Latitudinal Range Variation of Trees in the United States: A Reanalysis of the Applicability of Rapoport's Rule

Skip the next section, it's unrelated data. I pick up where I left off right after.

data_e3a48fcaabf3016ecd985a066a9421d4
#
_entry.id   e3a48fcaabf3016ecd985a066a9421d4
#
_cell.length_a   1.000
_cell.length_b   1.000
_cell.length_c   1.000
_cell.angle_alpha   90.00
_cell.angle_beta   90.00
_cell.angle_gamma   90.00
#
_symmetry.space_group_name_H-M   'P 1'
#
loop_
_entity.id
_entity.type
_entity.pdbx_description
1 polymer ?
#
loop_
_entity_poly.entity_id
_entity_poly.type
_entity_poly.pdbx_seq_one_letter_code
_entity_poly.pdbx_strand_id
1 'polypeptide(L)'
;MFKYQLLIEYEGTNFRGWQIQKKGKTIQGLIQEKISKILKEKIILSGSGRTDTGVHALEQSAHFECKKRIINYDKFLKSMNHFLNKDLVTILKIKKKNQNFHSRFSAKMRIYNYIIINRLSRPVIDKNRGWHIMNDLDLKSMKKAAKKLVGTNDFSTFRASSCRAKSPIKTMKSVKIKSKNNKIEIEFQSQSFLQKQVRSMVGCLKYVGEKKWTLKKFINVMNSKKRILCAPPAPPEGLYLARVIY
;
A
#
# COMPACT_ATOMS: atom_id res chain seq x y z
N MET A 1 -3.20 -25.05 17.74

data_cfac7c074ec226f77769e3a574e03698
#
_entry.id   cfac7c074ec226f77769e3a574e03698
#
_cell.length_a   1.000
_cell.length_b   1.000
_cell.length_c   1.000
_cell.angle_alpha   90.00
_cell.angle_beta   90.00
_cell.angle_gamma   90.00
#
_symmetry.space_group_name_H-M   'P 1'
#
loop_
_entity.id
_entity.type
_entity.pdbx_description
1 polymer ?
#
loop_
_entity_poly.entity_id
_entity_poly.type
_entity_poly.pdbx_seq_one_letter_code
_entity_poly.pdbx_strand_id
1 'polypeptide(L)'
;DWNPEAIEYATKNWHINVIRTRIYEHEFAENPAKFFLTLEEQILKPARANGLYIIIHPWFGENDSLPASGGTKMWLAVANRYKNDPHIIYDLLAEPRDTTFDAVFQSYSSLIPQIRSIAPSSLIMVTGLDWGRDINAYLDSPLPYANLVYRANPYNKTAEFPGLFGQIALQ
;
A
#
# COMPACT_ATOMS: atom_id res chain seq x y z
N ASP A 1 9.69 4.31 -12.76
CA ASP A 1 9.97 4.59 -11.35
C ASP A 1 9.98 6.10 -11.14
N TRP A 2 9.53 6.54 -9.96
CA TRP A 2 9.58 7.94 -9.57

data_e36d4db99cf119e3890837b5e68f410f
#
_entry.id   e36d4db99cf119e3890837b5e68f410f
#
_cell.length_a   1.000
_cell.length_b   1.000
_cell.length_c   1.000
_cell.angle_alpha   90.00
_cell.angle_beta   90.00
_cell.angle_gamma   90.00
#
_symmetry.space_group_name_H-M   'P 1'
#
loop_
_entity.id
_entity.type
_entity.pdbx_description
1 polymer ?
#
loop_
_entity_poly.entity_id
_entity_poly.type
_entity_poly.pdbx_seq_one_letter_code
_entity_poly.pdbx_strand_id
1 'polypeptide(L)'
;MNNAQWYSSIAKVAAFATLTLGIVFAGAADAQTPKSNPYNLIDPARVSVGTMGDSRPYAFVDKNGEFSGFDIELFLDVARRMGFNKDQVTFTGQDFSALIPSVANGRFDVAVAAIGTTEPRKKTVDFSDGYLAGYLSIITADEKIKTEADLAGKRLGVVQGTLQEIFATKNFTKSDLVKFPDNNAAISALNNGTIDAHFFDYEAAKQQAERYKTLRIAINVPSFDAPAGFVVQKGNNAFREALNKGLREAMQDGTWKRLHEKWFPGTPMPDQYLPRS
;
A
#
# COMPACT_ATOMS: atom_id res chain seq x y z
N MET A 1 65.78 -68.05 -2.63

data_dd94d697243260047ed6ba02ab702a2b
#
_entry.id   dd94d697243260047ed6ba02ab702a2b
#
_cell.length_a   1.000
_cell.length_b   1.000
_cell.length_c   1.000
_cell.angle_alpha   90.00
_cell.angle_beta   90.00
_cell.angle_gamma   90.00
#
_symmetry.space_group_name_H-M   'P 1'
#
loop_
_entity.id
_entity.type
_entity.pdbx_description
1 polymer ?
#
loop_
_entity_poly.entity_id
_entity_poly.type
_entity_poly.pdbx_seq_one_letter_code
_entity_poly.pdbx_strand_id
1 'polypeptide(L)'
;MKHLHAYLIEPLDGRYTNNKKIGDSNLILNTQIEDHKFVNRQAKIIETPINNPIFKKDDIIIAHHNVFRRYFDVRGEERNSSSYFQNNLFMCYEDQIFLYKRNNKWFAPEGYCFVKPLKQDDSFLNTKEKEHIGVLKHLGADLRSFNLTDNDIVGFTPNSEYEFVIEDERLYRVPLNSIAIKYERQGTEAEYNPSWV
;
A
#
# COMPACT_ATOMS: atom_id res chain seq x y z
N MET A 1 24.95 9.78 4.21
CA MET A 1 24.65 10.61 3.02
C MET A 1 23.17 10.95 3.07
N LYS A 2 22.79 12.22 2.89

In 1975 E. H. Rapoport described a pattern of increasing latitudinal range sizes for organisms with increasing latitude, a pattern that is now known as Rapoport's rule. The universal applicability of Rapoport's rule has been long contested, making it one of the more controversial biogeographic “rules.” This study aims to reassess the applicability of Rapoport's rule to U.S. tree species. Data presented here suggest that Rapoport's rule does indeed apply to most tree taxa within the United States, but may be taxon specific. In addition, data presented here suggest that tree range patterns consistent with Rapoport's rule in the United States are not restricted to high latitudes and are not the result of a “boundedness effect” but may be intimately linked with the glacial history and physical geography of North America. The analyses conducted here are intended to emphasize the utility of such biogeographic rules even if they are not universally applicable and should, in turn, only be considered biogeographic patterns.
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